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Mark Kingwell

24 April 2017 | Email This Post Email This Post | Print This Post Print This Post

The writer and distinguished public intellectual Mark Kingwell discusses his new collection of essays, Fail Better: Why Baseball Matters (Biblioasis, 2017), with Joseph Planta.


Fail Better: Why Baseball Matters by Mark Kingwell (Biblioasis, 2017).

Click to buy this book from Amazon.ca: Fail Better


Text of introduction by Joseph Planta:

I am Planta: On the Line, in Vancouver, at TheCommentary.ca.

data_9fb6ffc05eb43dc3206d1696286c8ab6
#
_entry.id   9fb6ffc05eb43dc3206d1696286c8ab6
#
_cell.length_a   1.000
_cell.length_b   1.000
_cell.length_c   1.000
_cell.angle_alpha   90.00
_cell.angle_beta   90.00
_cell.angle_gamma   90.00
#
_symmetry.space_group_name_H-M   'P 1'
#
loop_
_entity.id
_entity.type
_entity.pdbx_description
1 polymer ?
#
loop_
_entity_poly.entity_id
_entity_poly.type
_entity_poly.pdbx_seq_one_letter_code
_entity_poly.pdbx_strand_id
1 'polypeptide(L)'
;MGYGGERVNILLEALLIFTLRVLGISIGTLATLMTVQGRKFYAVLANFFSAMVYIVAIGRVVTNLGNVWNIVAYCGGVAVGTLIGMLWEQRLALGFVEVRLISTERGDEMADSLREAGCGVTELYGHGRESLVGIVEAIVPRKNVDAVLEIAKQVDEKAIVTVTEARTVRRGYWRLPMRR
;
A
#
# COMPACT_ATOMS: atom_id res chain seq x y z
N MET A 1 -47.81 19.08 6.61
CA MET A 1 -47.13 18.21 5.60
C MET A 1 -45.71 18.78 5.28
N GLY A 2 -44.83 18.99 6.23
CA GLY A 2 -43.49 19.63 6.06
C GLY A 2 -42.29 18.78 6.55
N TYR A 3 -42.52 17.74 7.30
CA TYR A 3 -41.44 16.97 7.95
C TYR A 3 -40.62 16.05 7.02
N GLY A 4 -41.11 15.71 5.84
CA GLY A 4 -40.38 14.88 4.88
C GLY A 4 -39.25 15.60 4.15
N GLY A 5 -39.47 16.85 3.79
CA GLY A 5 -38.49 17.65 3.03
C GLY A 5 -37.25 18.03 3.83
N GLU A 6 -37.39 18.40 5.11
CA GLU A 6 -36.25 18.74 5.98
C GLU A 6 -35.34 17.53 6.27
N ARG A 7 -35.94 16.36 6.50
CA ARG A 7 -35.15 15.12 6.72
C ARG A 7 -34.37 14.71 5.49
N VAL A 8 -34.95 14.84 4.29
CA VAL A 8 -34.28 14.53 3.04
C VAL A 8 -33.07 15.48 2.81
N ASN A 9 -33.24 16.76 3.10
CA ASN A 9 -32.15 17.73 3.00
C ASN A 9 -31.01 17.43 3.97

Mark Kingwell joins me again. He’s just published his latest book, a marvellous collection of essays about baseball. These are essays that reflect on the sport, attaching sketches of the sport and the action that draws fans in, as well as memories that Mark has about a sport he watches, he’s played, and one that has filled his life season after season. I’ll get Mr. Kingwell to tell us about some of the essays in this book, as well as the lessons he derives from the game about failure, community, love, people, and life itself. Mark Kingwell is a professor of philosophy at the University of Toronto, and a contributing editor of Harper’s Magazine. He has authored or co-authored eighteen books of political, cultural, and aesthetic theory, including the bestsellers Better Living, The World We Want, Concrete Reveries, and Glenn Gould. His most recent essay collections were 2015’s Measure Yourself Against the Earth, and Unruly Voices, which he was on this program with last in 2012. The book is called Fail Better: Why Baseball Matters. It is published by Biblioasis. Please welcome back to the Planta: On the Line program, Mark Kingwell; Professor Kingwell, good morning.

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